Steve Ballmer at 11: A Microsoft power play too far?
One man, so many jobs
Steve Ballmer's anniversary as Microsoft CEO has arrived with a paradox.
In the history of Microsoft, no chief executive has wielded so much power. Ballmer is essentially responsible for $40bn in sales, running three of Microsoft's five business units: the Office business applications unit, Entertainment and Devices, and – as of last week, with the announced departure of division president Bob Muglia – Server and Tools.
Ballmer is running the Office group after group president Stephen Elop left to captain Nokia. Ballmer broke up Elop's empire, handing management of Office to Kurt DelBene and reserving Microsoft's CRM and ERP business for himself. Inside E&D, senior vice president Andy Lees and president Don Mattrick are running Windows Phone 7 and Xbox respectively and reporting into Ballmer, following the retirement of E&D group president Robbie Bach last year.
The only independents are the Windows and Online units. The Windows and Windows Live division under president Steven Sinofsky is exploding, with 43 per cent and 23 per cent quarterly and annual revenue growth thanks to Windows 7. Online is home to Bing, still the baby of the company, with sales in the half-billion range.
And with the Online unit, it's questionable how much of the business side is really being run by group president Qi Lu. As a corporate outsider poached from Yahoo! two years back to build Microsoft's answer to Google, his focus is on engineering. Microsoft doesn't give full group power to people with "just" a technology pedigree. You need more experience in product, sales, marketing, and - well - Microsoft.
The paradox? Well, despite collecting all these business units, Ballmer's authority is weakening.
Microsoft's board is starting to appreciate that there's a problem with Microsoft under Ballmer. The FT reports of "some expressions of misgiving about Mr Ballmer's leadership and [suggestions] that he is coming under greater pressure [from the board] to raise the company's game."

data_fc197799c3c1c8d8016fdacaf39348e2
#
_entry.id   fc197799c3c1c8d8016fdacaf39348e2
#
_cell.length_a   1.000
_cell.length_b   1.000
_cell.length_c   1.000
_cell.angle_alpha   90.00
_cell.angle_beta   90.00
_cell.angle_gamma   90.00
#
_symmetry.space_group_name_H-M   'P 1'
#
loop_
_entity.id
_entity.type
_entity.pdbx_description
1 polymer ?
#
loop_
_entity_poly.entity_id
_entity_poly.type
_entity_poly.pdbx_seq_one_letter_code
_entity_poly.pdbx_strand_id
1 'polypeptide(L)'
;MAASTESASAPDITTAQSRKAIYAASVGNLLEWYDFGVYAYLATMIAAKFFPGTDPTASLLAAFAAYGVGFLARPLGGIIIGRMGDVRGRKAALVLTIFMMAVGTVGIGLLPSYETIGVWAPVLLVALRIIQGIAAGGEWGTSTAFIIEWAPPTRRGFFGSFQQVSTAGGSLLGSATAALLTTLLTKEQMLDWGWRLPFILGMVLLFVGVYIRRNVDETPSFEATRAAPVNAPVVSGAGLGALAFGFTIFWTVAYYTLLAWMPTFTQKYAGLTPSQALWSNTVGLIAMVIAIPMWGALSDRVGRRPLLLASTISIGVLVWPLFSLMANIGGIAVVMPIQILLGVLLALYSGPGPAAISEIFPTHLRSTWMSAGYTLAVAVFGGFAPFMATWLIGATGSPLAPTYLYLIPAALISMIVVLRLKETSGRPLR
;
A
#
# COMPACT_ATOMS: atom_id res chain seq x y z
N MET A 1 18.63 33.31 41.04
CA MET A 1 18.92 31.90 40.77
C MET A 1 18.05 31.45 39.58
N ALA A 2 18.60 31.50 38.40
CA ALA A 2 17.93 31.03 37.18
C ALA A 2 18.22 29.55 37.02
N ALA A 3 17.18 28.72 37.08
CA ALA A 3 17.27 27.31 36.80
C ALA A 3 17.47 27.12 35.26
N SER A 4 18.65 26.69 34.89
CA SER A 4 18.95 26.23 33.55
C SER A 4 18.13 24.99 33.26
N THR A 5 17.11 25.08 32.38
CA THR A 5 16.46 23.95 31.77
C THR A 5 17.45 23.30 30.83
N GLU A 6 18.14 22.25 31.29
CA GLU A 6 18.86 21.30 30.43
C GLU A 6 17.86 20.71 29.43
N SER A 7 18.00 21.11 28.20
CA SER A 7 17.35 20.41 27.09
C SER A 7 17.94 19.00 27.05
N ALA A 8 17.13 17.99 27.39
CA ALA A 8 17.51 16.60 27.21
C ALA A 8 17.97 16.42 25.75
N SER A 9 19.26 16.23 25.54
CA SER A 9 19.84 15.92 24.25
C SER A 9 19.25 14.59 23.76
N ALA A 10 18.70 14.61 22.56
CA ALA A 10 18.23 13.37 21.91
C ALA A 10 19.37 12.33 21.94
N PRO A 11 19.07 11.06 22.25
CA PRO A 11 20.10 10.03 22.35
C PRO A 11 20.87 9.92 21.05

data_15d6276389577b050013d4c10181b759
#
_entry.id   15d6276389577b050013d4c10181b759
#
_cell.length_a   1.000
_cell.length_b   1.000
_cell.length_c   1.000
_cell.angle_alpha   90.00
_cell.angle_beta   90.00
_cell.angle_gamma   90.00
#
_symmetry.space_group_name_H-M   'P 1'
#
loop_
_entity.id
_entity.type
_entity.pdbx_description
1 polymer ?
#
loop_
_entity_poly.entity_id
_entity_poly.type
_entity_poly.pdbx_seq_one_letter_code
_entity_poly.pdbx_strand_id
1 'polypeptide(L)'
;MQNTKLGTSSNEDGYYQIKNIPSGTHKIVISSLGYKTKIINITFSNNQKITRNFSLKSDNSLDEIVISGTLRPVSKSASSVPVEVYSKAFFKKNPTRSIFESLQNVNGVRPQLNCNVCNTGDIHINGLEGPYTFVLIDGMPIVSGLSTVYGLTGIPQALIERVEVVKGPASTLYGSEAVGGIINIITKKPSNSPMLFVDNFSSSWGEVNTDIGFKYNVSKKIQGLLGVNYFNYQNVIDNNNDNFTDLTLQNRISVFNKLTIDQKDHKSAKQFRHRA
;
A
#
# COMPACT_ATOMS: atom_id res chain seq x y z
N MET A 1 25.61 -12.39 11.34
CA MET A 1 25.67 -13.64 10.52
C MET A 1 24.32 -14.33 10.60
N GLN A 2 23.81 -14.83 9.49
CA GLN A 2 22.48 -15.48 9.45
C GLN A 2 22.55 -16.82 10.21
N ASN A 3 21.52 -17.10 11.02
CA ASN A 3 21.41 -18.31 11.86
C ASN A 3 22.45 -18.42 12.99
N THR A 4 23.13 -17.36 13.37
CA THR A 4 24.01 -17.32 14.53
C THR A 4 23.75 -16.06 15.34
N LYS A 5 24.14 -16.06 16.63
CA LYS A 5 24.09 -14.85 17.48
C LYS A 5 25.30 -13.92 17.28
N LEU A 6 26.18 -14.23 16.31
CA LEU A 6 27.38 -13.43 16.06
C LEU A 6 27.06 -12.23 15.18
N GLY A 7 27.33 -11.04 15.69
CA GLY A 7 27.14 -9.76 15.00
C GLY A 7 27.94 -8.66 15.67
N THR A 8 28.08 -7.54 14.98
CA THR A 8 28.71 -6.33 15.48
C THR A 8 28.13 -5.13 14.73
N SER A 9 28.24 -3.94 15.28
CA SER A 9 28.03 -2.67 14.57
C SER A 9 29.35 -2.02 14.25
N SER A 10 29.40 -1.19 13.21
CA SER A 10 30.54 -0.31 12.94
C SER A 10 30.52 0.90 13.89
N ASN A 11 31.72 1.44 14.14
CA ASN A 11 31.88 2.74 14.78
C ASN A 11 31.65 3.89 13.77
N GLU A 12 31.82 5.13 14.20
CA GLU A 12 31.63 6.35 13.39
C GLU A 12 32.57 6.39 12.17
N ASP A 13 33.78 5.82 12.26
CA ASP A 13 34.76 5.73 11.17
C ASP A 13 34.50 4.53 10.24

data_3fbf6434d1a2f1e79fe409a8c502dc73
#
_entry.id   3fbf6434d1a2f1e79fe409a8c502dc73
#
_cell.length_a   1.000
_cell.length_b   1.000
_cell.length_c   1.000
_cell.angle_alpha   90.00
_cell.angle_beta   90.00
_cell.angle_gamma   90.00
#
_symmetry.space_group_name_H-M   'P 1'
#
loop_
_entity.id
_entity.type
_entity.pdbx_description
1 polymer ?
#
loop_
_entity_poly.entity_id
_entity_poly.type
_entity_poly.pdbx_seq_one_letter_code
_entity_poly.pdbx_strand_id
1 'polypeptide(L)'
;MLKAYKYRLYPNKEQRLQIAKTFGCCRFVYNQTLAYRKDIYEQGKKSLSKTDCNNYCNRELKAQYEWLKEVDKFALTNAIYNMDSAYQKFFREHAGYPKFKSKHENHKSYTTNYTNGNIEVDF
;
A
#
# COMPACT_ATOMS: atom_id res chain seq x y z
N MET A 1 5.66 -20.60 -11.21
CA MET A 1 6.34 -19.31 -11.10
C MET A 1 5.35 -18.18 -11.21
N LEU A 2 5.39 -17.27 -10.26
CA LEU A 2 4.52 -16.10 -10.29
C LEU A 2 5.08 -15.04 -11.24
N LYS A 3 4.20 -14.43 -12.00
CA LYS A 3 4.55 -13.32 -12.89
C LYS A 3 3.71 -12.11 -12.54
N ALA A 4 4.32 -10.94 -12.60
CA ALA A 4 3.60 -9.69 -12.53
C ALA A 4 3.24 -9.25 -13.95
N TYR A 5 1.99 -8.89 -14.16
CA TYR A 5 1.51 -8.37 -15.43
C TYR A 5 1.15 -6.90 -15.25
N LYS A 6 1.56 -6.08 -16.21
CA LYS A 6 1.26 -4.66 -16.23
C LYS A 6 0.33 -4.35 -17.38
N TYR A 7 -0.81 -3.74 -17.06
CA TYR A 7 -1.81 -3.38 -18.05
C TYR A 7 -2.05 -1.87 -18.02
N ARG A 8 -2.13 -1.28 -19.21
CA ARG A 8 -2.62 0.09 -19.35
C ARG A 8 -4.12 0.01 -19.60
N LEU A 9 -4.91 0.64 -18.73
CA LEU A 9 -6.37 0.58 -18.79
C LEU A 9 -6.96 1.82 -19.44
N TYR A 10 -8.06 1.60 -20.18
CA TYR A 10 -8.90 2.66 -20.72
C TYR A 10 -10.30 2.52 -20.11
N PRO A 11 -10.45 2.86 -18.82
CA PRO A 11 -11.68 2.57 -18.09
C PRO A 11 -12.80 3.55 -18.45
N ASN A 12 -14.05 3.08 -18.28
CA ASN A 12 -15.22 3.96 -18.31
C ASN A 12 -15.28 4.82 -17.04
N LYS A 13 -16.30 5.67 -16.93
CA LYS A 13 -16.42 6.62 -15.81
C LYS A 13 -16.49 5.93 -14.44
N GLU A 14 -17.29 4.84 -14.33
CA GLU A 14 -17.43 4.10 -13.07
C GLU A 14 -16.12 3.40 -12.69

The FT's source isn't solid: just two people who've talked to Microsoft's directors. The paper may merely be citing hearsay, but something is in the air. Last year, the board limited Ballmer's bonus for screwing up on mobile phones and tablets, and we understand from sources inside the company that Ballmer is facing some "aggressive" targets for 2011.
Those targets might account for the decisions to, shall we say, accept the resignation of Bach and to let Elop go, as well. One man lost market share to Apple, while the other didn't exactly leave a distinguishing mark on the face of the Office franchise.
To outsiders and insiders, these were not great losses. And let's give Ballmer the salesman a break. He clearly feels he can reinvigorate sales by taking direct control.
But the board should be worried about Muglia's departure from Server and Tools.
According to sources close to senior Microsoft management inside the S&T division, Muglia was told to step down by Ballmer for "not moving Azure faster".
Battle of words
Both Ballmer's email announcing Muglia's exit and Muglia's own good-bye missive indicated there was a strong difference of opinions. According to Ballmer, he had decided a change of leadership was needed following conversations with Muglia. In what must surely win an award for one of the most beautifully written and heartfelt departure notes to the troops in corporate history, Muglia said he had to follow his convictions.
Azure is making no meaningful money for Microsoft, and the vast majority of Microsoft's cloud push is concentrated on convincing people to use hosted versions of Exchange instead of Google's Gmail or Lotus Notes. Microsoft moved Azure into Muglia's division in an effort to productize the thing and prevent Azure from cannibalizing the licensing business of products like SQL and Windows Server. The company even re-orged the division in early 2010 to make that happen. Few understood product or sales execution better than Muglia, and few could match his ability to talk technology or "the Microsoft way".
Ballmer discarded a 23-year Microsoft veteran who ran a solid $14bn business based on sales of SQL Server, Windows Server, and Visual-Studio licenses and subscriptions. The business was Microsoft's third-largest engine of growth. And what has Ballmer traded him for?